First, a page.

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Improving Data Entry with UI Pickers in iOS


Apple calls the technique of loading an object when you need it "lazy loading." I prefer to call it on-demand loading, which better explains what is being done. The point to deferring the creation of an object until it is needed is to conserve memory, which is in short supply on iOS devices, particularly the early iPhone and iPod Touch models. If the temperature picker is not present in memory, then it is allocated, and a "Done" button is placed on the navigation bar. As the picker is allocated, the UIPickerViewDataSource protocols determine that the picker requires only one component, with the number of choices (rows) equal to the number of values in the setPointPickerViewArray.

If the picker is already visible (the user's last choice was a temperature setting and she hasn't dismissed the picker yet), then we do nothing. Otherwise, an animation is performed to show the picker sliding smoothly upward onto the screen and it is added as a subview (Listing Eight):

Listing Eight

	// Check if temperature picker is already on screen. If so,
	// skip creating picker view and go to handling choice
	if (self.tempPickerView.superview == nil)
	{
		// Move the row to center of screen
		[self.tableView scrollToRowAtIndexPath:moveIndexPath
		atScrollPosition:UITableViewScrollPositionMiddle animated:YES];
			
		// Add the picker
		[self.view.window addSubview: self.tempPickerView];
			
		// size up the picker view to our screen and compute the
		// start/end frame origin for our slide up animation
		//
		// compute the start frame
		CGRect screenRect = [[UIScreen mainScreen] applicationFrame];
		CGSize pickerSize =
			[self.tempPickerView   sizeThatFits:CGSizeZero];
		CGRect startRect = CGRectMake(0.0,
						screenRect.origin.y + screenRect.size.height,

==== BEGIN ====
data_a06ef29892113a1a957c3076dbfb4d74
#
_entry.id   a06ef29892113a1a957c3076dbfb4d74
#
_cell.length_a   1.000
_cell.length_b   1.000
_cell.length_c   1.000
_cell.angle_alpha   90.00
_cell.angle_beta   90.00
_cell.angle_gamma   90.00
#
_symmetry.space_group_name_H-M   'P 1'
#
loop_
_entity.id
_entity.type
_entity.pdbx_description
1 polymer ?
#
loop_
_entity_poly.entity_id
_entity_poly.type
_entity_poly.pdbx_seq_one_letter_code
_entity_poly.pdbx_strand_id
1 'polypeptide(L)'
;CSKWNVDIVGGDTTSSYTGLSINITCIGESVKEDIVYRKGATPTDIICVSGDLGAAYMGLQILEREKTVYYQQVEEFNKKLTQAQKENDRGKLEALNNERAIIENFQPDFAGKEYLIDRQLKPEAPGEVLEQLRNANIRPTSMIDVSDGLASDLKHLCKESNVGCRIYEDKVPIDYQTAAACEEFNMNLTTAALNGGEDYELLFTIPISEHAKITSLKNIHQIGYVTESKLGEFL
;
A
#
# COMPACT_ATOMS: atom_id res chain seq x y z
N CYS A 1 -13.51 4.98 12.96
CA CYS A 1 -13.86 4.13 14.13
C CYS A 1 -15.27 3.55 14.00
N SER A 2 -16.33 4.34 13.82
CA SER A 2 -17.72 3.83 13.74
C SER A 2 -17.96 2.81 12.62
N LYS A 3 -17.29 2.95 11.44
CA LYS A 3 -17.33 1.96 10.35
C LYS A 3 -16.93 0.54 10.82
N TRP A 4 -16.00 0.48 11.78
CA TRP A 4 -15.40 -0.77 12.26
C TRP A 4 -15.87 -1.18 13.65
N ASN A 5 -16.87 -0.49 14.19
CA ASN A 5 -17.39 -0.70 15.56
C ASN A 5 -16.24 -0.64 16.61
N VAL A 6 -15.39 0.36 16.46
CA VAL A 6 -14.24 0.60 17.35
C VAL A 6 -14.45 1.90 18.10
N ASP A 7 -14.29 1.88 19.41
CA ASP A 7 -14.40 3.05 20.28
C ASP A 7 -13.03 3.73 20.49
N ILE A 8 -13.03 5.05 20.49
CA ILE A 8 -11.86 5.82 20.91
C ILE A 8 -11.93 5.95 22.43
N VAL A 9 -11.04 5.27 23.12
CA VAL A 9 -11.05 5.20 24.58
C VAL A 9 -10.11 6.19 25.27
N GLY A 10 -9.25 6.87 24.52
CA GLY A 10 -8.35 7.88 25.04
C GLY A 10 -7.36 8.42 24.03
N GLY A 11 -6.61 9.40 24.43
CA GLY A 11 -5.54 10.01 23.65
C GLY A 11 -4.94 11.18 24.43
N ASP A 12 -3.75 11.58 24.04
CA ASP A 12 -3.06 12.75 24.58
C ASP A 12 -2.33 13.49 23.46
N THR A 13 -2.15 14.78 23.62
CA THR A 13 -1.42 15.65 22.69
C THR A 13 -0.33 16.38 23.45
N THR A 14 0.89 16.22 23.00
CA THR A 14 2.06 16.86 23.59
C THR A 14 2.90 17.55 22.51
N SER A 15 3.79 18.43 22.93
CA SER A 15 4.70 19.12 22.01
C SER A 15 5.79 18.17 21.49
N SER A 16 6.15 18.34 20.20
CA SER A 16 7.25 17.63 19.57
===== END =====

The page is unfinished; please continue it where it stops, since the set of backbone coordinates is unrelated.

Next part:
pickerSize.width, pickerSize.height);
		self.tempPickerView.frame = startRect;
			
		// compute the end frame
		 CGRect pickerRect = CGRectMake(0.0,
			screenRect.origin.y + screenRect.size.height -
				 pickerSize.height,
			pickerSize.width,
			pickerSize.height);
		// start the slide up animation
		[UIView beginAnimations:nil context:NULL];
		[UIView setAnimationDuration:PICKER_ANIMATION_DURATION];
		[UIView setAnimationDelay:PICKER_ANIMATION_DELAY];
		// Give time for the table to scroll before animating the
	  	// picker's appearance
			
	  	// we need to perform some post operations after the
		// animation is complete
      	[UIView setAnimationDelegate:self];
			
	}

After all of the safety checks, allocations, and animations, at long last we get to the code that presents the component's content (Listing Nine):

Listing Nine

    NSUInteger i;
    NSArray *charArray =
		[[NSArray alloc]
			initWithArray:[textField.text componentsSeparatedByString:@" "]];
    NSString *str = [charArray objectAtIndex:0];
    // Only using digits, without "F" or "C"
    for (i = 0; i < [setPointPickerViewArray count]; i++) {
    	if ([str isEqualToString:[setPointPickerViewArray objectAtIndex:i]]) {
			 break;
	  	}
    }
		
    [charArray release];
		
    // Update position on temperature picker
    [tempPickerView selectRow:i inComponent:0 animated:YES];
    [tempPickerView reloadComponent:0];
		
    return NO;
}

The code extracts the temperature string from the textField that was tapped on, then compares this string to those that make up the picker's component wheel. If a match is found, then the picker presents that value as the current choice. Finally, we return NO to inform the textField object that we are handling the editing process.

Code similar to this handles the creation and management of the time picker. For the complete details, see the sample thermostat code provided with this article.